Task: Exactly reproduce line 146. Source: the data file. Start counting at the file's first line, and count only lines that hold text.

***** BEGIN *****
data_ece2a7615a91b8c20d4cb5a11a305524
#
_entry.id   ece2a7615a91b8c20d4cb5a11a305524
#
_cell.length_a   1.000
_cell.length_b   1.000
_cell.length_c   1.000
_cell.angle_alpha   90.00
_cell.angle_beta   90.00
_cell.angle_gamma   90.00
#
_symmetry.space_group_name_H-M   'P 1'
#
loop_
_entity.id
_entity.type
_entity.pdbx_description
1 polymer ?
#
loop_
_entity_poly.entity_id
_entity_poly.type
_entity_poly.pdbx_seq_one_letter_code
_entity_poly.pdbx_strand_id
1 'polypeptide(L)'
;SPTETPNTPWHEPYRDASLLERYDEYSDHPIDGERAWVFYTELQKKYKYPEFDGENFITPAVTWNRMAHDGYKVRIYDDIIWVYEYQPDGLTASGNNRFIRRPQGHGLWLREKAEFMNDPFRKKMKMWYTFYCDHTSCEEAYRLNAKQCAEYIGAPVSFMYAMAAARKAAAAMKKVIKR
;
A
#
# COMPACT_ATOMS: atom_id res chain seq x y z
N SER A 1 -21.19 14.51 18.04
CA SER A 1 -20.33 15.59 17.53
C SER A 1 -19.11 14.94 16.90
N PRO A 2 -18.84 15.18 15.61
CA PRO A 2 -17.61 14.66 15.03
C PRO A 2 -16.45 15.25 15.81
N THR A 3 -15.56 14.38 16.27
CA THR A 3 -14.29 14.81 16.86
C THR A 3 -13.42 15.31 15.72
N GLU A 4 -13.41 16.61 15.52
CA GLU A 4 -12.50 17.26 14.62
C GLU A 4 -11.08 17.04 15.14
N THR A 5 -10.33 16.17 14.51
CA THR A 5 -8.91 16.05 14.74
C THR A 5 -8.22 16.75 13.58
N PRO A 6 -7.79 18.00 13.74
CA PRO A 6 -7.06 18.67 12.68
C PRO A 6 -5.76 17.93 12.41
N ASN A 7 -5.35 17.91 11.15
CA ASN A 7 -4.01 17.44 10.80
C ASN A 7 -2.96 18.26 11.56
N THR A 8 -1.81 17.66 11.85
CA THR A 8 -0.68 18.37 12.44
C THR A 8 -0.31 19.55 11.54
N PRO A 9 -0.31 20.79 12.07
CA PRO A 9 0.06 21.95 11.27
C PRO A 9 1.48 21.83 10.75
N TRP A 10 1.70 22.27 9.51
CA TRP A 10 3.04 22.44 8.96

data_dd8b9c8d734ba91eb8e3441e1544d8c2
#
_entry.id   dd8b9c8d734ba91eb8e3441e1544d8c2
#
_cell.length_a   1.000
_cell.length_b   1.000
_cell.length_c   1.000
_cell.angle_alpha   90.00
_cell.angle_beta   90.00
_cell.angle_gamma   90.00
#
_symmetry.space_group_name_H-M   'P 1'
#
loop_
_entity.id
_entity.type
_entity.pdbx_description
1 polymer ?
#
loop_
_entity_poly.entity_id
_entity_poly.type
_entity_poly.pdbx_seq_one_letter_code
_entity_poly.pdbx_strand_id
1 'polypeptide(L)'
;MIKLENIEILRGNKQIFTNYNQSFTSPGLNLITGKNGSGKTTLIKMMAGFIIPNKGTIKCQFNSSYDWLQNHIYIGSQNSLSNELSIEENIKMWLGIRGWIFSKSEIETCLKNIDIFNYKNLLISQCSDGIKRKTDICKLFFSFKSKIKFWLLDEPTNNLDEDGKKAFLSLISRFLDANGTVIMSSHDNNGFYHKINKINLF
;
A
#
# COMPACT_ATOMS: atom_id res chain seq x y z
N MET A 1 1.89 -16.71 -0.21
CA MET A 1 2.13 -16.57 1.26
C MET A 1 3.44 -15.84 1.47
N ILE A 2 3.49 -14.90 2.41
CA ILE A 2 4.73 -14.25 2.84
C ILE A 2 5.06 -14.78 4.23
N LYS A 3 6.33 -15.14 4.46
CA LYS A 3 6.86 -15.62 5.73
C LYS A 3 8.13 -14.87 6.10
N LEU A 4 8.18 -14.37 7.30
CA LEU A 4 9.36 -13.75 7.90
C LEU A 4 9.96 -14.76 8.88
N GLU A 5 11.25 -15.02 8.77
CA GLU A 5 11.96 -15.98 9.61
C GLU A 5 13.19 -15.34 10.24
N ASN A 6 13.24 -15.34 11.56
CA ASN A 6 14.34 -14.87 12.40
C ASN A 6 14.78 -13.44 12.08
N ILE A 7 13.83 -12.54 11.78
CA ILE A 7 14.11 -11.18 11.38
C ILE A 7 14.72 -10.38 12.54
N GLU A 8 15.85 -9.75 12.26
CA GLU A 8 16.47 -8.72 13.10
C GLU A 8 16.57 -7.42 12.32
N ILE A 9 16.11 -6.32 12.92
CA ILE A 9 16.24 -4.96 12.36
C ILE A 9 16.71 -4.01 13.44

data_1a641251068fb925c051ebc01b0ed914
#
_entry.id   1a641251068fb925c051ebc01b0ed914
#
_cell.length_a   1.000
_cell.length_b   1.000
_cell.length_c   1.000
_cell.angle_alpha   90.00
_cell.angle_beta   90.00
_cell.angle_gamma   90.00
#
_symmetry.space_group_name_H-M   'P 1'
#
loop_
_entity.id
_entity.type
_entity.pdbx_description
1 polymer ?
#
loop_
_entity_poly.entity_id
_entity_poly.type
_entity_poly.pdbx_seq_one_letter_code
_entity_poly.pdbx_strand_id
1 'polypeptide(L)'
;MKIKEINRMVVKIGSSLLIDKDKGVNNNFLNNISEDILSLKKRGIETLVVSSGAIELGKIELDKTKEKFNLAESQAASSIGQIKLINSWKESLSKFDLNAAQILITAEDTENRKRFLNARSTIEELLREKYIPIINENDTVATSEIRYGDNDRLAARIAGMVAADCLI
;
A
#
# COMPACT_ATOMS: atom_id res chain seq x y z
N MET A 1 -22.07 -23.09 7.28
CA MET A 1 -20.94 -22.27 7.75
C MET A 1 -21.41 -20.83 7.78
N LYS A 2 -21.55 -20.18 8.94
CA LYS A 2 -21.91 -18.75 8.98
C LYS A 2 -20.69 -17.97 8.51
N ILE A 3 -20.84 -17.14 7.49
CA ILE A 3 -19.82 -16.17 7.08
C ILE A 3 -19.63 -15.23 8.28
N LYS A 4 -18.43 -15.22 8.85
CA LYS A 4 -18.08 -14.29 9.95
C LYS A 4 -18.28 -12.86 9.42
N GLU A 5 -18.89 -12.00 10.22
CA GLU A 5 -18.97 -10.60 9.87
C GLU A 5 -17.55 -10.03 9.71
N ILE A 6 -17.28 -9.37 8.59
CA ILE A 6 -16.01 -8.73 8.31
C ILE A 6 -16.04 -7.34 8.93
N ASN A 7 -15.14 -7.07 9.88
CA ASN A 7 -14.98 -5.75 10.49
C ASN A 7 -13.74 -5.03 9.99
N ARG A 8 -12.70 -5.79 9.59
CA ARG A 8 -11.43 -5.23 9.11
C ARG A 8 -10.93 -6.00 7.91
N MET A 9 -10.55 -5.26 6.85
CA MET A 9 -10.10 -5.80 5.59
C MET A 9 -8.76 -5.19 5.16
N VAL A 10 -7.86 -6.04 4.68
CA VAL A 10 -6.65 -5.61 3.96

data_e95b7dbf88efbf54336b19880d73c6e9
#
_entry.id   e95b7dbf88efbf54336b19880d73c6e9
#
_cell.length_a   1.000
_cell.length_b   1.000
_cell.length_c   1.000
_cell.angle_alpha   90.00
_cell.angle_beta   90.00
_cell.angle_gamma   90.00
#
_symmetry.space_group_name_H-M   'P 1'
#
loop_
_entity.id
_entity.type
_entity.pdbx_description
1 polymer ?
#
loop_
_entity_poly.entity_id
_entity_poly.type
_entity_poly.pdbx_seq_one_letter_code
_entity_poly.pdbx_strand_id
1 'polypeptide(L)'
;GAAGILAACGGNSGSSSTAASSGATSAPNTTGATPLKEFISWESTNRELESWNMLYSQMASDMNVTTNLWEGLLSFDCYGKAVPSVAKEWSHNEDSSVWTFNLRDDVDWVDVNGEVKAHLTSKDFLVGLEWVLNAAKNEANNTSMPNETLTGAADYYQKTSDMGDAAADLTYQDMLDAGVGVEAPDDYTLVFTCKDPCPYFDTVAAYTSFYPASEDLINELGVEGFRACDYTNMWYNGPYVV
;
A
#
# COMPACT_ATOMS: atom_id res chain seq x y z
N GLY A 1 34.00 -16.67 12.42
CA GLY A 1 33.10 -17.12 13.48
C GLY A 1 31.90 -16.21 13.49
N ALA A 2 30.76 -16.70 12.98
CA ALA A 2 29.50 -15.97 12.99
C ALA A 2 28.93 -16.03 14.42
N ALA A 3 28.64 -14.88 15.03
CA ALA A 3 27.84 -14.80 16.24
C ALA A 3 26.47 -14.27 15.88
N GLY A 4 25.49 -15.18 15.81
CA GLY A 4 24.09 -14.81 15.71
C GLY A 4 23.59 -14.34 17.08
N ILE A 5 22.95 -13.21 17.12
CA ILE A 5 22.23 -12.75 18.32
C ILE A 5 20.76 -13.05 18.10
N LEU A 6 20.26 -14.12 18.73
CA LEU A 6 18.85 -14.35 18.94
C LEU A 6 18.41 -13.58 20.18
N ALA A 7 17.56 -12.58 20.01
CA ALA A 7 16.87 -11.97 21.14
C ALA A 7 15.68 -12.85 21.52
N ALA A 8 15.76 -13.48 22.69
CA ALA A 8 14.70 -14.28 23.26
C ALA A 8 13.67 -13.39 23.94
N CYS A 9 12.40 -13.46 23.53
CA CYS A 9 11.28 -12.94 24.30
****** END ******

# COMPACT_ATOMS: atom_id res chain seq x y z